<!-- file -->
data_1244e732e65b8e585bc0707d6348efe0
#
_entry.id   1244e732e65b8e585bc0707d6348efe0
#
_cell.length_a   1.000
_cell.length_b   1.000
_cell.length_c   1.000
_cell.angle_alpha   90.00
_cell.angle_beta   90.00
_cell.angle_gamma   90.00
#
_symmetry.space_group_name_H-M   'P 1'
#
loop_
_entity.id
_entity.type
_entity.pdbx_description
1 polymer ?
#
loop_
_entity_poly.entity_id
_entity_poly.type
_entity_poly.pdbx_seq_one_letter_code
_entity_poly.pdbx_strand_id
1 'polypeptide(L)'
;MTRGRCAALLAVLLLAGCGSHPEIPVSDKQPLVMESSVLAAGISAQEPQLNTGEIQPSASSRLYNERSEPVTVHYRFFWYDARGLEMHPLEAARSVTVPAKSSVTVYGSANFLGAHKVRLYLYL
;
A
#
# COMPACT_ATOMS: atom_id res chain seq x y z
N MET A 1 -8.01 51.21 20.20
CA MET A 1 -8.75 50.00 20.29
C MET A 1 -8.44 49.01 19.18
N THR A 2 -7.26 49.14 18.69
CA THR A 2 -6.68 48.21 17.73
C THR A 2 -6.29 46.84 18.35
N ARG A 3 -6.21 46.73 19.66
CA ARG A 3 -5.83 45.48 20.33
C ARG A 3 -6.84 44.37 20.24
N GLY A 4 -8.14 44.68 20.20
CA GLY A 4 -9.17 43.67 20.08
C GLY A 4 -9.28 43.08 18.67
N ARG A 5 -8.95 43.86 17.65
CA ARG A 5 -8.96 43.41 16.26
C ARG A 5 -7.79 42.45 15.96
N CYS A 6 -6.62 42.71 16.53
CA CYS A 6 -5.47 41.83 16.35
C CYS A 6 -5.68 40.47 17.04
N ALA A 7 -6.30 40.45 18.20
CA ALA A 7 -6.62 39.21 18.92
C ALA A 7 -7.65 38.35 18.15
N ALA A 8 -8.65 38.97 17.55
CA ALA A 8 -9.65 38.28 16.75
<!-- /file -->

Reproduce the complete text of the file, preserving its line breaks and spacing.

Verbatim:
data_1244e732e65b8e585bc0707d6348efe0
#
_entry.id   1244e732e65b8e585bc0707d6348efe0
#
_cell.length_a   1.000
_cell.length_b   1.000
_cell.length_c   1.000
_cell.angle_alpha   90.00
_cell.angle_beta   90.00
_cell.angle_gamma   90.00
#
_symmetry.space_group_name_H-M   'P 1'
#
loop_
_entity.id
_entity.type
_entity.pdbx_description
1 polymer ?
#
loop_
_entity_poly.entity_id
_entity_poly.type
_entity_poly.pdbx_seq_one_letter_code
_entity_poly.pdbx_strand_id
1 'polypeptide(L)'
;MTRGRCAALLAVLLLAGCGSHPEIPVSDKQPLVMESSVLAAGISAQEPQLNTGEIQPSASSRLYNERSEPVTVHYRFFWYDARGLEMHPLEAARSVTVPAKSSVTVYGSANFLGAHKVRLYLYL
;
A
#
# COMPACT_ATOMS: atom_id res chain seq x y z
N MET A 1 -8.01 51.21 20.20
CA MET A 1 -8.75 50.00 20.29
C MET A 1 -8.44 49.01 19.18
N THR A 2 -7.26 49.14 18.69
CA THR A 2 -6.68 48.21 17.73
C THR A 2 -6.29 46.84 18.35
N ARG A 3 -6.21 46.73 19.66
CA ARG A 3 -5.83 45.48 20.33
C ARG A 3 -6.84 44.37 20.24
N GLY A 4 -8.14 44.68 20.20
CA GLY A 4 -9.17 43.67 20.08
C GLY A 4 -9.28 43.08 18.67
N ARG A 5 -8.95 43.86 17.65
CA ARG A 5 -8.96 43.41 16.26
C ARG A 5 -7.79 42.45 15.96
N CYS A 6 -6.62 42.71 16.53
CA CYS A 6 -5.47 41.83 16.35
C CYS A 6 -5.68 40.47 17.04
N ALA A 7 -6.30 40.45 18.20
CA ALA A 7 -6.62 39.21 18.92
C ALA A 7 -7.65 38.35 18.15
N ALA A 8 -8.65 38.97 17.55
CA ALA A 8 -9.65 38.28 16.75